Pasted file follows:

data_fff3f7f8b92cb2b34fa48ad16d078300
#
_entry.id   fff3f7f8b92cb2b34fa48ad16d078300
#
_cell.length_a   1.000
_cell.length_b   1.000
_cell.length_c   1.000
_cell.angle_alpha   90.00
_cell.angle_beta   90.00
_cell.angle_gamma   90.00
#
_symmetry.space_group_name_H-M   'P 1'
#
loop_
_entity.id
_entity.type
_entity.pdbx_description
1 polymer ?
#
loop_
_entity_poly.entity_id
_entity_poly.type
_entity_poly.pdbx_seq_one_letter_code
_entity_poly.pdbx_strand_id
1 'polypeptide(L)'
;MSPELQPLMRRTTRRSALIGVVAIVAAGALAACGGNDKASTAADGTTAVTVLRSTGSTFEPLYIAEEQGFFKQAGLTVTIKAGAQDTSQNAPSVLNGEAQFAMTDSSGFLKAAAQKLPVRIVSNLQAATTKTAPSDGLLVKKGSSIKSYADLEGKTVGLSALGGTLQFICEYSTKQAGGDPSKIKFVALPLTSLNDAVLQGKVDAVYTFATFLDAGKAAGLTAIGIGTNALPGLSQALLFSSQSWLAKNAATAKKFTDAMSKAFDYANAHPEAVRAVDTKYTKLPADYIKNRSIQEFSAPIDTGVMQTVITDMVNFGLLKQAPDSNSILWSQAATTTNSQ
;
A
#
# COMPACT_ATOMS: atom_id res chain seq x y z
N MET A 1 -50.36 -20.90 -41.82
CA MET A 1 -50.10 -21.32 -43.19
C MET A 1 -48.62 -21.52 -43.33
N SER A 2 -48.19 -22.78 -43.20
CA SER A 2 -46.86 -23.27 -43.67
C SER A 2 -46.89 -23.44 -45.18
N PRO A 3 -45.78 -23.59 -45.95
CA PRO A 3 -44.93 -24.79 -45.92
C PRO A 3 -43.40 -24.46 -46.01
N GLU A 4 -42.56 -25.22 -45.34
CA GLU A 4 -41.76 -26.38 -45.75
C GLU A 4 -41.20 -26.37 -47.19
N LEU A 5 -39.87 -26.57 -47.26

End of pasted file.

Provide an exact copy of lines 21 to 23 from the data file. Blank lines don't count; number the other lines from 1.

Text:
_entity_poly.entity_id
_entity_poly.type
_entity_poly.pdbx_seq_one_letter_code